STX jumped the gun on UglyDolls before the movie even hit the screens, developing a 26-episode 2020 series for Hulu (hmm, maybe that should have aired first before the movie?), and taking all rights to the UglyDolls property, including worldwide merchandising and licensing rights for toys and consumer products. While Hasbro is the global licensee for UglyDolls merchandise, industry experts believe that those ancillaries will be hurt based on the result of this movie’s stateside performance. STX was likely counting on higher returns in these sectors.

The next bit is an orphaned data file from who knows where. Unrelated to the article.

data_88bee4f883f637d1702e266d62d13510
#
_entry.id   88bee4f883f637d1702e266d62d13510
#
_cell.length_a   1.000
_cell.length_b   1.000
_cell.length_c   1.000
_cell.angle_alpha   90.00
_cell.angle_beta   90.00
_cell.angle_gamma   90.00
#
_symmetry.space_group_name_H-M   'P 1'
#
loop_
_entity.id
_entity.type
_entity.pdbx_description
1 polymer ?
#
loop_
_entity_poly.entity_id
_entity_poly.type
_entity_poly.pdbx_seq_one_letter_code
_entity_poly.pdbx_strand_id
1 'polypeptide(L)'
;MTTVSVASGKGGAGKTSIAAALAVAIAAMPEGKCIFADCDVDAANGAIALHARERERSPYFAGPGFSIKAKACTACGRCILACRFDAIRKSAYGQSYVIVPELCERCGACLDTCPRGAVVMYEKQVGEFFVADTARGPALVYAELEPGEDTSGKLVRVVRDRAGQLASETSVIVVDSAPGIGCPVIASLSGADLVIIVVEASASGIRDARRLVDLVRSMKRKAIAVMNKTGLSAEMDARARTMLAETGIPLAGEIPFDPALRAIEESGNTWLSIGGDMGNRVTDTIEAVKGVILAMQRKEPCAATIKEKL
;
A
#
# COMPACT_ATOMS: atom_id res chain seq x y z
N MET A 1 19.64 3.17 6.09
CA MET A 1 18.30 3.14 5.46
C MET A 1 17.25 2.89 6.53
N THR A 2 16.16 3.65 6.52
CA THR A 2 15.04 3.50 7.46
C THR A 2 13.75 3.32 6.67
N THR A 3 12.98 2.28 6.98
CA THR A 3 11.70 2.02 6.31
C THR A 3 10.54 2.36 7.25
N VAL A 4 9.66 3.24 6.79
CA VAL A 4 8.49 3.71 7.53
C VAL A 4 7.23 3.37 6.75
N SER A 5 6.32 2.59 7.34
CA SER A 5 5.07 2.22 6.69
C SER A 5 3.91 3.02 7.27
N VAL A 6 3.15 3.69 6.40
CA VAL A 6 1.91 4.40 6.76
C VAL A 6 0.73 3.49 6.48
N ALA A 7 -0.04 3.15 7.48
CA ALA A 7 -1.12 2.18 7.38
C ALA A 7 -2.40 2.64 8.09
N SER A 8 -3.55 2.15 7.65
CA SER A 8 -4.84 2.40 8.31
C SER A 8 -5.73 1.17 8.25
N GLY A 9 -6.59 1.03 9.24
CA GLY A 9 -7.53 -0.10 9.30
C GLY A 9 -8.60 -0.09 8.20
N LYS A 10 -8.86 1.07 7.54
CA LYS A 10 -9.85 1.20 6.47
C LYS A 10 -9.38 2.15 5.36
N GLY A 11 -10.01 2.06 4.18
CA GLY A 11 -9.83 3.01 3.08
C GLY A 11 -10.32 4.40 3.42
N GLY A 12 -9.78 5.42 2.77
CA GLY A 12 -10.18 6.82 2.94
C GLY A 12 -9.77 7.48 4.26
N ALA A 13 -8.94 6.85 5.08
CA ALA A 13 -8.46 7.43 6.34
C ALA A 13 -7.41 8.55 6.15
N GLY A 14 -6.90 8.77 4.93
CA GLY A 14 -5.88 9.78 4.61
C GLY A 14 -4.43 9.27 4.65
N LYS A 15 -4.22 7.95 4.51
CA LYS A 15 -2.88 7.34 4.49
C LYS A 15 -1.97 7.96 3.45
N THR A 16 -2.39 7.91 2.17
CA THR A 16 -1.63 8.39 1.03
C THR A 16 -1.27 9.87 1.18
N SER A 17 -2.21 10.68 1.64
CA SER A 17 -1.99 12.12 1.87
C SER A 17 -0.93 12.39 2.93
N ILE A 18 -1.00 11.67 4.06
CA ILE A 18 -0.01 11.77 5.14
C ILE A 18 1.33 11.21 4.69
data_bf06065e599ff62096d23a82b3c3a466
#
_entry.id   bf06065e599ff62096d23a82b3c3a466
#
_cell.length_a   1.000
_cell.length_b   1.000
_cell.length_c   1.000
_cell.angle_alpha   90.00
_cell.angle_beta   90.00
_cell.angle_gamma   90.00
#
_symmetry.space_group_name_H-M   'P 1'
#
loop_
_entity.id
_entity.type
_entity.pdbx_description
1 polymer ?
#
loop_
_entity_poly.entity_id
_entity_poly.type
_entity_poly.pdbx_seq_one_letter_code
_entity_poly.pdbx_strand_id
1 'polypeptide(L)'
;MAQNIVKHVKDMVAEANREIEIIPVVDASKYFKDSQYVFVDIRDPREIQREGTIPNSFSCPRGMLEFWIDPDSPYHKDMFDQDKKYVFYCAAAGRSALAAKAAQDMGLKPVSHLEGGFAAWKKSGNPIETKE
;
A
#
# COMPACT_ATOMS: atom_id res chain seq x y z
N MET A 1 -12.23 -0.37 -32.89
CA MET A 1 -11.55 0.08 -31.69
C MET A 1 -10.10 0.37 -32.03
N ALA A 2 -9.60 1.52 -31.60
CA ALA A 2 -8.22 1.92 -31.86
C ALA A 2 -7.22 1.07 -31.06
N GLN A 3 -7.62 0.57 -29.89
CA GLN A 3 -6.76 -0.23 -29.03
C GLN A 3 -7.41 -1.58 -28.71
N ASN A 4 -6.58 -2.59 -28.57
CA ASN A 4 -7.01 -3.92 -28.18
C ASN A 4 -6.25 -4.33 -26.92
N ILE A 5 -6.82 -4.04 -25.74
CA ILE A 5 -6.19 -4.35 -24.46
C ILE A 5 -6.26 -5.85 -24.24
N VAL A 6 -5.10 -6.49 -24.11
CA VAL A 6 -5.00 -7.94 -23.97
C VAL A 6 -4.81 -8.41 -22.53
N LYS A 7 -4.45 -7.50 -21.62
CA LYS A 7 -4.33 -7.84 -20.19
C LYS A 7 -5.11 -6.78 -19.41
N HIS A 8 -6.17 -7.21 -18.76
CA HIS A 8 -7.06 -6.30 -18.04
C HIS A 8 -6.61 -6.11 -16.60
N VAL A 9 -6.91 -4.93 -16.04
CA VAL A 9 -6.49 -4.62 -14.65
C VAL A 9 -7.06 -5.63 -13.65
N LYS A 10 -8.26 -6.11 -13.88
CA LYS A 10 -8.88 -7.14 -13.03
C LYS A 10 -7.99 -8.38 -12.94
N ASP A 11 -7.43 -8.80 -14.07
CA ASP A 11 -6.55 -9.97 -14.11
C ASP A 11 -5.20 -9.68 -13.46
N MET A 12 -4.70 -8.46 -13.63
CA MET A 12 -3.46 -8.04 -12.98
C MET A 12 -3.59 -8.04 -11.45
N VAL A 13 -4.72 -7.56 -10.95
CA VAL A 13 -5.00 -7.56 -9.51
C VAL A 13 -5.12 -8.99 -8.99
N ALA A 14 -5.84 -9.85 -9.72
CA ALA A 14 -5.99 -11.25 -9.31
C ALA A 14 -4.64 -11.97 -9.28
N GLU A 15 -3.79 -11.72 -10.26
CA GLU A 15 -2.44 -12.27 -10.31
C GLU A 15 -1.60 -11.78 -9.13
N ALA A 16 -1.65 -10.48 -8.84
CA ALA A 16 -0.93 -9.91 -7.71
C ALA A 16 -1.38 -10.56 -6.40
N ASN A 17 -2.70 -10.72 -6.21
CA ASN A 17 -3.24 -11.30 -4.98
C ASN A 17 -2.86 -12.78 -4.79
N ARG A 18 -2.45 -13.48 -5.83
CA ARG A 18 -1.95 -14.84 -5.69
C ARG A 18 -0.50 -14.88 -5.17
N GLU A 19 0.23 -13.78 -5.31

UglyDolls came to STX after initially being set up at Universal with Illumination Entertainment in 2011, when they acquired rights to the 2001 doll line. They saw the brand as a small cottage industry with a cult following quite reminiscent of The Simpsons, and had initial intentions for a wider range of media opportunities.
In some respects, there was an earnest attempt by STX to get UglyDolls right within their efficiency model, besting the production spends on such original toon IP like Paramount’s $100M disaster Wonder Park. Canadian rebates were received for outsourced work by the pic’s animation studio Reel FX.